My mom monitored our progress by leaving things alone until she got a note from a teacher. She would address the issue and then go back about her own business. But things were far less competitive then, and she already had one child attending a state university, so she understood that not going to Harvard would not mean the end of the world to any of us.

RULES OF CONDUCT

Today I received an email with a link to the Orchestra Handbook for our middle school. My son and I are supposed to read the handbook together and sign the last page. This is just one of the multiple school activities where the rules need to be in writing and the parents must acknowledge receipt of them.

If any rules were in writing, it was most likely a placard on the wall of the classroom that read:

RULES:

Sit Down.

Shut Up.

Rules beyond that were based upon the general principles of proper decorum, and if the teacher had to explain them, it was already a bad day. When we broke the rules, we were punished, and if we whined about it at home, we were punished there too. However, we were almost never sued for breach of contract.

There are other examples, but this is already a long post. We shouldn’t be surprised that our schools reflect our frightened, angry, litigious, password-protected (without so much protection), ease-of-use (difficult) society. But nobody needs to carry cash, so that’s awesome.

Countless tiny fortunes

There is a white squirrel that plays in our back yard from time to time. We have scads of black squirrels and a sprinkling of grey squirrels, but this is the first white squirrel we’ve seen.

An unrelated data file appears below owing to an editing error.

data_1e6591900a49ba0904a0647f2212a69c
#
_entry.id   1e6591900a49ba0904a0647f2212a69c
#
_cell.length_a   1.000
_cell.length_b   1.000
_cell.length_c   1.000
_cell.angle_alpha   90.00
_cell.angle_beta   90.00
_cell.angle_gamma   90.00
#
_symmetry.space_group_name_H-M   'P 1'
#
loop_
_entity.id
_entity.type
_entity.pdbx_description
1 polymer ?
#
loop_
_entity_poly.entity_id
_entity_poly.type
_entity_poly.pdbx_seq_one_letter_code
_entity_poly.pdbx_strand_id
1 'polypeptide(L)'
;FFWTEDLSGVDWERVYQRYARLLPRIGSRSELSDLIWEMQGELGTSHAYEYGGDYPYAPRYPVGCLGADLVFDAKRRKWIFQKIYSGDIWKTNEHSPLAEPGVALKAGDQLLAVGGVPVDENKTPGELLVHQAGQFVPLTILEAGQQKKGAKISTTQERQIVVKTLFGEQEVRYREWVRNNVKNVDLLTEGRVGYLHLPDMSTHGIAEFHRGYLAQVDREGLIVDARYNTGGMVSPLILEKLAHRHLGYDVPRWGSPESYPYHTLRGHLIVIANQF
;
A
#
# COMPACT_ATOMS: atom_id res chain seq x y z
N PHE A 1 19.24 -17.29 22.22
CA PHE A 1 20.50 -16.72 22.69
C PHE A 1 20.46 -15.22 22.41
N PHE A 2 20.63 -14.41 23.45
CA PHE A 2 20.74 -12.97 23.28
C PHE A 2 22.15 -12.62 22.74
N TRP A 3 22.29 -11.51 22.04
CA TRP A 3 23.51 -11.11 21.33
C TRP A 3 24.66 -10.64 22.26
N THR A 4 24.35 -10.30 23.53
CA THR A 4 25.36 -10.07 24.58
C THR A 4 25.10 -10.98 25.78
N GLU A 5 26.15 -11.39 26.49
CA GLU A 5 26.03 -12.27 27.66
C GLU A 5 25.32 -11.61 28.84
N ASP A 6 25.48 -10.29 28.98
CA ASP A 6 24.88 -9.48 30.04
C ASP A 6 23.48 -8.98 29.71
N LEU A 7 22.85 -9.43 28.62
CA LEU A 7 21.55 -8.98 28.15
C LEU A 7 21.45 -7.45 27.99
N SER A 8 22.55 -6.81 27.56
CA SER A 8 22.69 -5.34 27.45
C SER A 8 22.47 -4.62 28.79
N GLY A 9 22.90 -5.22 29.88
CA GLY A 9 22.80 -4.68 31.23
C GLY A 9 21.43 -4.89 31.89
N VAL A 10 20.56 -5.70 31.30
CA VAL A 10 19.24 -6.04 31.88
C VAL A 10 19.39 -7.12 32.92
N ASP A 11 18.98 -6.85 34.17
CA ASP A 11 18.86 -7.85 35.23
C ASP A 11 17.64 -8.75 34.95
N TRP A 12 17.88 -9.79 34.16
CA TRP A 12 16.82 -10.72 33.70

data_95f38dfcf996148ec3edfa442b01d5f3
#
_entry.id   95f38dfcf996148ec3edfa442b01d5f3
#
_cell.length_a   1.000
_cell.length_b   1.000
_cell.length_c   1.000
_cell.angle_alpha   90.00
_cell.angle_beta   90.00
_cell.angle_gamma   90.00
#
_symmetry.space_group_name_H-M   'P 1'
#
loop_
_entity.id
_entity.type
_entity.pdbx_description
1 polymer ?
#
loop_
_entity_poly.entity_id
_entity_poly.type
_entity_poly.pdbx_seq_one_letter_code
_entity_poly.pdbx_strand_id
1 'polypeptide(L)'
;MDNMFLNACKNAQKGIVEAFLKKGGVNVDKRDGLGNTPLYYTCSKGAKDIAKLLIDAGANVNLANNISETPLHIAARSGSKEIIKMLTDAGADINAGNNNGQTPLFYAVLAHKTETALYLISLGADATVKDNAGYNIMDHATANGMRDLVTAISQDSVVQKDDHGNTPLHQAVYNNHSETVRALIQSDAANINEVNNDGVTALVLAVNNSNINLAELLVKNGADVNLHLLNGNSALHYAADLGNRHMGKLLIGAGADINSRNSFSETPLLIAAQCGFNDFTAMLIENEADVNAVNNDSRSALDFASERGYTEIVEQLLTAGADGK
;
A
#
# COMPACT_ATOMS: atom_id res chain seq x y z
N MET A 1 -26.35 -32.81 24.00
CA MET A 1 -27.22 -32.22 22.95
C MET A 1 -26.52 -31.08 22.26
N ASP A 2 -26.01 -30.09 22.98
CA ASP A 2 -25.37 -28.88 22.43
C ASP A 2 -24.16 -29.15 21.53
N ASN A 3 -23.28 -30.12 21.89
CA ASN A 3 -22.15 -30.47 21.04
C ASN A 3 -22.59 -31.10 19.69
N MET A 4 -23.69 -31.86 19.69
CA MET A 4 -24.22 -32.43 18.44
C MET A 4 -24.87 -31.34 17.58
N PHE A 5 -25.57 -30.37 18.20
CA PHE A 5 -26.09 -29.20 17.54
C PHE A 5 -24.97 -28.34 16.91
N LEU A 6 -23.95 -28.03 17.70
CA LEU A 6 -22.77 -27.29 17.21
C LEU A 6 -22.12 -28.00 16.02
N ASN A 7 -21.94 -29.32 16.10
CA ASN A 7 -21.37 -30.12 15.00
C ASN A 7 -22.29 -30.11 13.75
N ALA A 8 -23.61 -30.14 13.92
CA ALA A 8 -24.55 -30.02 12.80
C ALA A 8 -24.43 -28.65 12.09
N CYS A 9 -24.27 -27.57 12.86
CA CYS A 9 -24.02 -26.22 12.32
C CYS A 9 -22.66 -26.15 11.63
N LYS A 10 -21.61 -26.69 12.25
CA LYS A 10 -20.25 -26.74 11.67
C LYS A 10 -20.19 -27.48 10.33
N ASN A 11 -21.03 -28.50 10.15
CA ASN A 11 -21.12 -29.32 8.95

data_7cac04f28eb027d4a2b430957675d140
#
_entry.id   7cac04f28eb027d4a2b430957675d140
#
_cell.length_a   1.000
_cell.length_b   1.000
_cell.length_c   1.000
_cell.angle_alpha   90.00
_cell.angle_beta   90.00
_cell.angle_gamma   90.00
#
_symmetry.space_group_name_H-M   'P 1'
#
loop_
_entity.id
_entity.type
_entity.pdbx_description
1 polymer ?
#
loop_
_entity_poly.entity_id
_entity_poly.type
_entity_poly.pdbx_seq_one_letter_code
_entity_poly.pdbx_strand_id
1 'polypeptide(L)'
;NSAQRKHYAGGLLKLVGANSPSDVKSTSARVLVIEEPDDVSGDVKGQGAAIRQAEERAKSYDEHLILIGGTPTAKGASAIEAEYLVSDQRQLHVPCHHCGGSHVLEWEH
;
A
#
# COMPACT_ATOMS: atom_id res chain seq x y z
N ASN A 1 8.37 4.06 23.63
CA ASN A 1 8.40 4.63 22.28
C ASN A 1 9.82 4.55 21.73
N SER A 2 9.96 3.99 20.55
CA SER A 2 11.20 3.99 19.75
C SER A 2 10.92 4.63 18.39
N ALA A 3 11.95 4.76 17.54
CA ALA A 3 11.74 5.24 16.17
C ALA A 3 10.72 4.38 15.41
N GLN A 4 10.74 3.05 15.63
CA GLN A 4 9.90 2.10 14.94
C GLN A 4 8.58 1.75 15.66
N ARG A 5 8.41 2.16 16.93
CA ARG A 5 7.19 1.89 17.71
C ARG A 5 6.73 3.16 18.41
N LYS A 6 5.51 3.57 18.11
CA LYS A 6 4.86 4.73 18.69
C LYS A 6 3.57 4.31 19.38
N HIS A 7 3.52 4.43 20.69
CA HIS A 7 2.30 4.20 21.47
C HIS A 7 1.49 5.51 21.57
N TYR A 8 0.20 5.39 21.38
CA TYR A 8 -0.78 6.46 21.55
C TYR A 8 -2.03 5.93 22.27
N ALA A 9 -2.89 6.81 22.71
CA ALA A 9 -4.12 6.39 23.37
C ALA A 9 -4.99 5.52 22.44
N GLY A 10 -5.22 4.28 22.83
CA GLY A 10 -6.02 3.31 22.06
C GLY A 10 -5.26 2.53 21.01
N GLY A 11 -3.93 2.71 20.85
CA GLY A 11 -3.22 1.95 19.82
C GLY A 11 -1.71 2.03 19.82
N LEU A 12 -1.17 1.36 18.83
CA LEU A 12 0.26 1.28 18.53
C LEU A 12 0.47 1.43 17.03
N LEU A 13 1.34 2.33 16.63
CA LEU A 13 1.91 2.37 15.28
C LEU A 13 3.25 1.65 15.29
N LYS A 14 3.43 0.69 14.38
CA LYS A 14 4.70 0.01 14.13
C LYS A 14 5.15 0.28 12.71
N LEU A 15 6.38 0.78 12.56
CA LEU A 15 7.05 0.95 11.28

We like to watch him whenever he shows himself. The last time I saw him, I called for my wife to look out her office window. “That means good fortune is headed our way,” she said when she spotted him.

“I could sure use some good fortune about now,” I replied. I think that’s a common sentiment these days, but I immediately regretted saying it. As a parent who chides his children for whining, I felt like a hypocrite.

I had fallen into the trap of thinking of good fortune in terms of big, milestone events: winning a lottery, getting a big promotion, or landing a book contract from a major publisher. 

True, none of those things have happened, and they aren’t on the horizon. It would be great if they did happen but expecting them will lead me into a lot of self-defeating whining.

Think he’ll let me rub his tummy for luck?

I’m not a person who finds himself in the right place at the right time. In that sense, I’m not lucky.

But in a more important sense, I am lucky. I’m not a person who finds himself in the wrong place at the wrong time.

Sometimes the most fortunate events are the ones that miss us – the things that don’t happen.

I have the people and things I need to be happy. Maybe fate has not answered my dreams, but it has also not burdened me with unsurmountable nightmares.